It may be hard to imagine that payers really read the operative notes to make sure the documentation supports the work performed, but the reality is that when services reported don’t match the codes submitted, payers pay attention.
A recent case filed in a United States District Court is just one example. In addition to multiple coding and documentation issues, the federal government identified that CPT codes and charges were inappropriately being submitted for the arthroscopic removal of loose bodies. They found that the documentation either did not support the size of the loose bodies (smaller than required to report the code) or did not indicate that the loose bodies were ever removed.
Seven CPT codes cover the arthroscopic removal of loose or foreign bodies in various joints (Table 1).
Documentation requirements for arthroscopic removal of loose or foreign bodies differ, depending on whether the procedure is performed by itself or in conjunction with another arthroscopic surgical procedure in the affected joint.
If the only procedure performed is the arthroscopic removal of a loose or foreign body, the documentation must show that the actual work was performed and the procedure was supported by medical necessity.
If the arthroscopic removal of loose or foreign bodies is performed in addition to other arthroscopic surgical procedures in the same joint, the following documentation must exist to support reporting the appropriate CPT codes for both the removal of loose or foreign bodies and the other arthroscopic procedures:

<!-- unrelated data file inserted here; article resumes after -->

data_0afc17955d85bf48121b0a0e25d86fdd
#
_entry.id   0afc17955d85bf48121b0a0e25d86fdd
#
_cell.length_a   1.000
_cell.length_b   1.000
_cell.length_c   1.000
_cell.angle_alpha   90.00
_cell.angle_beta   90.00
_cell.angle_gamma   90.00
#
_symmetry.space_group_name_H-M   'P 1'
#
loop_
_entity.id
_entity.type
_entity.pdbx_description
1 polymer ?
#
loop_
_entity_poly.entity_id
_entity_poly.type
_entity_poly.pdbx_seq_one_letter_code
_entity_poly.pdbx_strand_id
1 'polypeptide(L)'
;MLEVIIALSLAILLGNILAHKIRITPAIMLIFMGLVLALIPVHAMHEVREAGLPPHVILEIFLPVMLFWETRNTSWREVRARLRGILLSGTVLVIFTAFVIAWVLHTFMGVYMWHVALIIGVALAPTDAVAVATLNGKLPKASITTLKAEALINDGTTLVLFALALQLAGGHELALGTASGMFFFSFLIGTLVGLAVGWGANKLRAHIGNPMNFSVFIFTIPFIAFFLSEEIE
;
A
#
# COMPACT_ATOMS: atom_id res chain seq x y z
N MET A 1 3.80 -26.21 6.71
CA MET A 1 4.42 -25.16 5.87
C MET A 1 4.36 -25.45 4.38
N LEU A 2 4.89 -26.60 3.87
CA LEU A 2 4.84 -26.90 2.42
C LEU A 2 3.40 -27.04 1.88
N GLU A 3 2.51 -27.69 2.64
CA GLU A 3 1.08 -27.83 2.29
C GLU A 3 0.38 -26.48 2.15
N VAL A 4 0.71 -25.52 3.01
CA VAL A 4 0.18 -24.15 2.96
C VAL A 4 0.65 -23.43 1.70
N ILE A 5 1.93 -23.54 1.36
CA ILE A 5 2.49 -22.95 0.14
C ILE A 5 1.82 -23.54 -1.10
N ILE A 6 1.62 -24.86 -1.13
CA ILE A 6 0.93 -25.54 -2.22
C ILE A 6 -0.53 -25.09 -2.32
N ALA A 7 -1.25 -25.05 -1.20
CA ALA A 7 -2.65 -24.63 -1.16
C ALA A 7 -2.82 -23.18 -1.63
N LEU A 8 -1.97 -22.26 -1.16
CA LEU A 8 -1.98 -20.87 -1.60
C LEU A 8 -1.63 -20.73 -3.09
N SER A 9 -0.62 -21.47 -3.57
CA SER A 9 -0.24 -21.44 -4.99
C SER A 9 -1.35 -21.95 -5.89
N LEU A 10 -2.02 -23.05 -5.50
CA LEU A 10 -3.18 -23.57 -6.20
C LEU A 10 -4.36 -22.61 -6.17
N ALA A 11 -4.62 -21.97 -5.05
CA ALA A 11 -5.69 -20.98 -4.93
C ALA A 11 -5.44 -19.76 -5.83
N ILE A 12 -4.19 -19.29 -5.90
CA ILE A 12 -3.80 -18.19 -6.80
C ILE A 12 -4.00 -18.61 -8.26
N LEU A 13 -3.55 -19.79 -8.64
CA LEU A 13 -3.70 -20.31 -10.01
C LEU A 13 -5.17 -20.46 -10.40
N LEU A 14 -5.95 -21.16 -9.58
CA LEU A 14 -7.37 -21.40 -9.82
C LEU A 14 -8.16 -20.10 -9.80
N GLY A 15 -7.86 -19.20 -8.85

- The loose or foreign body (bodies) must be larger than 5 mm in diameter or
- A separate incision was required to remove the loose or foreign body (bodies)
If the patient is a Medicare beneficiary and another arthroscopic procedure is being performed in the knee along with the removal of a loose or foreign body, Medicare requires the loose or foreign body to be in a different compartment than the other arthroscopic procedure, as stated in the definition of the G code.
In the following situations, the arthroscopic removal of loose or foreign bodies is not reportable according to CPT rules:
- Size is not documented as larger than 5 mm.
- Documentation does not state a separate new incision or new portal was created to remove the loose body.
- Multiple loose bodies are “washed out” without documentation of size or separate incision/portal.
- A chondroplasty is performed in the same compartment.
If the rules for reporting are not met, the removal of the loose or foreign body (bodies) is not separately reportable. Payers are paying attention to this issue, and so should you.
Check your documentation
If you’re not sure your documentation is 100 percent “up to snuff,” take the following steps:
- Run a CPT frequency report and determine the frequency of those codes reported as a solitary code (uncommon) and those reported in conjunction with other arthroscopic procedures.
- Audit a sample of charts to ensure the documentation requirements are being met.
- Ensure medical necessity (eg, correct diagnosis is linked to the appropriate CPT code).
- Close any coding or documentation gaps you may find in your documentation.
Mary LeGrand, RN, MA, CCS-P, CPC, is a senior consultant with KarenZupko & Associates, Inc., who focuses on coding and reimbursement issues in orthopaedic practices. Information in this article has been reviewed by members of the AAOS Coding, Coverage, and Reimbursement Committee.